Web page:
Eric Gioia

From Wikipedia, the free encyclopedia
Jump to: navigation, search
Eric N. Gioia
Member of the New York City Council from the 26th District
In office
January 2002 – December 2009
Preceded by Walter McCaffrey
Succeeded by James Van Bramer
Constituency Queens: Woodside, Sunnyside, Long Island City, Astoria, Maspeth
Personal details
Born (1973-04-27) April 27, 1973 (age 43)
Political party Democratic
Alma mater New York University
Profession Lawyer

Eric N. Gioia (born April 27, 1973) is a New York City politician of the Democratic Party. He served for eight years as a member of the New York City Council. He was elected to two year terms in 2001 and 2003 and to a four year term in 2005, representing the Queens neighborhoods of Woodside, Sunnyside, Maspeth, and Long Island City.

Early life and career[edit]

Gioia attended PS11 Queens, a public elementary school. He worked in his family's florist shop in Woodside, Queens, which has been in operation for more than a century. He attended St. Francis Preparatory School, New York University and Georgetown University Law Center. He worked his way through NYU as a janitor/elevator operator, and member of Service Employees International Union/SEIU-Local 32BJ. He worked as a law clerk in the White House under President Bill Clinton.[1] He worked in private practice in Manhattan at Milbank, Tweed, Hadley & McCloy, and later and on Al Gore's presidential campaign in 2000.[citation needed]

City Council[edit]

On the City Council, Gioia advocated for the poor, and wrote laws to help alleviate child hunger and to protect the environment. He served as Chairman of the Oversight and Investigations Committee of the New York City Council, in which capacity he conducted over 50 investigations, leading to the passage of laws which protect homeless people with HIV and AIDS, ensure the availability of emergency contraception, increase government accountability and transparency, and encourage voter registration among young people.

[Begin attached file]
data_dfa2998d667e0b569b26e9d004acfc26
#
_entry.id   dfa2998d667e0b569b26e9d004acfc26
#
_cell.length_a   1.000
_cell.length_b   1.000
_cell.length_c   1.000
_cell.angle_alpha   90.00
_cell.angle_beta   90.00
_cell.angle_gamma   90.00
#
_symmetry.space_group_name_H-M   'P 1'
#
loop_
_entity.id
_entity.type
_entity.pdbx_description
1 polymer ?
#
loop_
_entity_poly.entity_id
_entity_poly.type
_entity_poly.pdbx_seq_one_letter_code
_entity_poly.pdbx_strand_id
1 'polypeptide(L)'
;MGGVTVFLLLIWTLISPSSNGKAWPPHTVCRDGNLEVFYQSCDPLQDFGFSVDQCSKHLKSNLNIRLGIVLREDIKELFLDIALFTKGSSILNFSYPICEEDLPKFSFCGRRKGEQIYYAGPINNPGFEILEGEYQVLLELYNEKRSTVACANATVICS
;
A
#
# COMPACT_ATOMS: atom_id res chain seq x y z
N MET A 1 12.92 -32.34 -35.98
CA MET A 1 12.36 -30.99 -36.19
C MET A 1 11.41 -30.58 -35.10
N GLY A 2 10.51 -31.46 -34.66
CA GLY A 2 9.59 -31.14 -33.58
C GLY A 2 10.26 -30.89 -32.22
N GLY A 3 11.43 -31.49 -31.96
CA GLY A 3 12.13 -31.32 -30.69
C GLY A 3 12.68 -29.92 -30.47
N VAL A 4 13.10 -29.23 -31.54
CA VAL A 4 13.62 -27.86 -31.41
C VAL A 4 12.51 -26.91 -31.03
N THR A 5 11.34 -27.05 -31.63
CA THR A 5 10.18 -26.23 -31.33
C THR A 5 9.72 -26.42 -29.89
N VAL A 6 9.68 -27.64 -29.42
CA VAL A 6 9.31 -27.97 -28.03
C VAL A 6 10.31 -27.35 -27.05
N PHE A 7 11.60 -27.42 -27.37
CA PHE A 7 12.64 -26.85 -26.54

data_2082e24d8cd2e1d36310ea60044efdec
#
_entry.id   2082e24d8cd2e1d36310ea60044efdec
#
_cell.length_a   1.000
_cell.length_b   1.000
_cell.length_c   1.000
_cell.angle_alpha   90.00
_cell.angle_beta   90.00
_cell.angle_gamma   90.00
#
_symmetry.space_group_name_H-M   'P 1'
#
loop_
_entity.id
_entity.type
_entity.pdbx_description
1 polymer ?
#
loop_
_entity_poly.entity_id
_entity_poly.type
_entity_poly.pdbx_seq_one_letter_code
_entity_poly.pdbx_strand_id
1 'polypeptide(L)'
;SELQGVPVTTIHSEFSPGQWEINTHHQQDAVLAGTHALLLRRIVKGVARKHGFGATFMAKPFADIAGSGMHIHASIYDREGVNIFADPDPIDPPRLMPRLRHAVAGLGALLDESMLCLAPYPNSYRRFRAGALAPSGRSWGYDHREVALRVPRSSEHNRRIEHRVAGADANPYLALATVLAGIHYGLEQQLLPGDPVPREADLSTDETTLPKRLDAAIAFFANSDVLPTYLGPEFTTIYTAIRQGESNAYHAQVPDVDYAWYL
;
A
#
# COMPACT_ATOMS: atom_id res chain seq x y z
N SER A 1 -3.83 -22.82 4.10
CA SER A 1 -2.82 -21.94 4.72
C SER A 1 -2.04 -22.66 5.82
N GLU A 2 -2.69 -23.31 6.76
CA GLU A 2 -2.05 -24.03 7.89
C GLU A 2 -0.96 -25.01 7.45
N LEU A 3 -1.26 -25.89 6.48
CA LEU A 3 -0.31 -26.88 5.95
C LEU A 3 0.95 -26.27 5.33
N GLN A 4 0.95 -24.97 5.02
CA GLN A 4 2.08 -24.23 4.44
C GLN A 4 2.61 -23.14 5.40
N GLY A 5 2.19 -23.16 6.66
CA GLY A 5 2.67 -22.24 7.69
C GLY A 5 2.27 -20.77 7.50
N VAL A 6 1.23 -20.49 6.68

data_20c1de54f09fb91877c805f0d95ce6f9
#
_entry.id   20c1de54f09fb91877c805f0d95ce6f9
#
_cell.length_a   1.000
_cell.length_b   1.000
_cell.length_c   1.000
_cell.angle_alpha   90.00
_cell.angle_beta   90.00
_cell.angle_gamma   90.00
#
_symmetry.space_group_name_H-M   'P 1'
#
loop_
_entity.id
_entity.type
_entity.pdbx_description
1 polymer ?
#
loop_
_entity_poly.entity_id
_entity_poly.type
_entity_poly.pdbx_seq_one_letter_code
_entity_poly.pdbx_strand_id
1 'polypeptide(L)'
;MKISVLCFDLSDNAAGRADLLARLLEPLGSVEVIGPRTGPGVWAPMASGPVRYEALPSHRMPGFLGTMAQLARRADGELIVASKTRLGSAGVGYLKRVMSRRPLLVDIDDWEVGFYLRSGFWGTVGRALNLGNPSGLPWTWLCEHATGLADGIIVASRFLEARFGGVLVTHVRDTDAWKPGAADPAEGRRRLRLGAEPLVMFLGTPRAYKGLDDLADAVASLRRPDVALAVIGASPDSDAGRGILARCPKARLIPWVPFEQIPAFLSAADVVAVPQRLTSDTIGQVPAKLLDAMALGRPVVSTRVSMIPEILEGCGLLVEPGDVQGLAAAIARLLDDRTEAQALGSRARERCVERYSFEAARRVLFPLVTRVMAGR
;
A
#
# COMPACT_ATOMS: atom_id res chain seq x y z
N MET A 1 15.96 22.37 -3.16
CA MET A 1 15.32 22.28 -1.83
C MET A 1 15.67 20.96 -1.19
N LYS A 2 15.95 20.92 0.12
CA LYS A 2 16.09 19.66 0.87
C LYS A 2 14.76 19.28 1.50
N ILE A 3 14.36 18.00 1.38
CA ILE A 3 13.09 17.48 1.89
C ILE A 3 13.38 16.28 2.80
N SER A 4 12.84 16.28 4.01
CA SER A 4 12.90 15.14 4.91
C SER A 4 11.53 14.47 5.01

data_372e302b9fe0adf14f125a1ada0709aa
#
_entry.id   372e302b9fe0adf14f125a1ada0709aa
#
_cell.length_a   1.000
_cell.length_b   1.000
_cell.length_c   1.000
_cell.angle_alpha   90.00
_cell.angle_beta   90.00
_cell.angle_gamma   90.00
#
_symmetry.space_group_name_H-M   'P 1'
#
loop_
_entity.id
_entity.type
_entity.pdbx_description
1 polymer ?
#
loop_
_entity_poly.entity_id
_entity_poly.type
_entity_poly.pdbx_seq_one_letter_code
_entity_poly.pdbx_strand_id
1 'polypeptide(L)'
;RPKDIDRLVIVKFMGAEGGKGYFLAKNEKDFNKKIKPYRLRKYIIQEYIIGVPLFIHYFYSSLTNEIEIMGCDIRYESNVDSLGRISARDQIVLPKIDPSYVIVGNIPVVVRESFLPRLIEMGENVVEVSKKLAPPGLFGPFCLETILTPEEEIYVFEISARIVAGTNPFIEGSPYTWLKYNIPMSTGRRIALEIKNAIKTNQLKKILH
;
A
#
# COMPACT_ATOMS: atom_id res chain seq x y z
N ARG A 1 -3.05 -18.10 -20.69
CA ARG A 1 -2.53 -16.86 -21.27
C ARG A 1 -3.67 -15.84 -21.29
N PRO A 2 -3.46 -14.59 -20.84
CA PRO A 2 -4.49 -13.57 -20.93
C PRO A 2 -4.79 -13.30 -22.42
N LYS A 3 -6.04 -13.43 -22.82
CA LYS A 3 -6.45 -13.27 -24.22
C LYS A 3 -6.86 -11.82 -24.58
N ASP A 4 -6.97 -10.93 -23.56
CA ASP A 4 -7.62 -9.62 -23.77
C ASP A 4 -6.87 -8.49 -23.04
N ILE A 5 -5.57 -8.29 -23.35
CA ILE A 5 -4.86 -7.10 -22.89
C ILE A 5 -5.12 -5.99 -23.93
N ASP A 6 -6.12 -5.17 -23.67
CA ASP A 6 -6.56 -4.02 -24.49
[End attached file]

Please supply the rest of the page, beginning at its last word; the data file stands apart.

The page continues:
He was particularly active in expanding opportunity for the residents of public housing. He founded a youth baseball and basketball league and brought a bank to Queensbridge Houses in Long Island City where previously the closest bank was over a mile away.[2] He led a campaign to get more New Yorkers to claim the Earned Income Tax Credit (EITC), and passed legislation strengthening the Taxpayer's Bill of Rights.[3][4]

In September 2007, he was named one of City Hall's "40 under 40" for being a young influential member of New York City politics.[5]

Gioia has been mentioned as a possible candidate for New York's 14th congressional district.[6]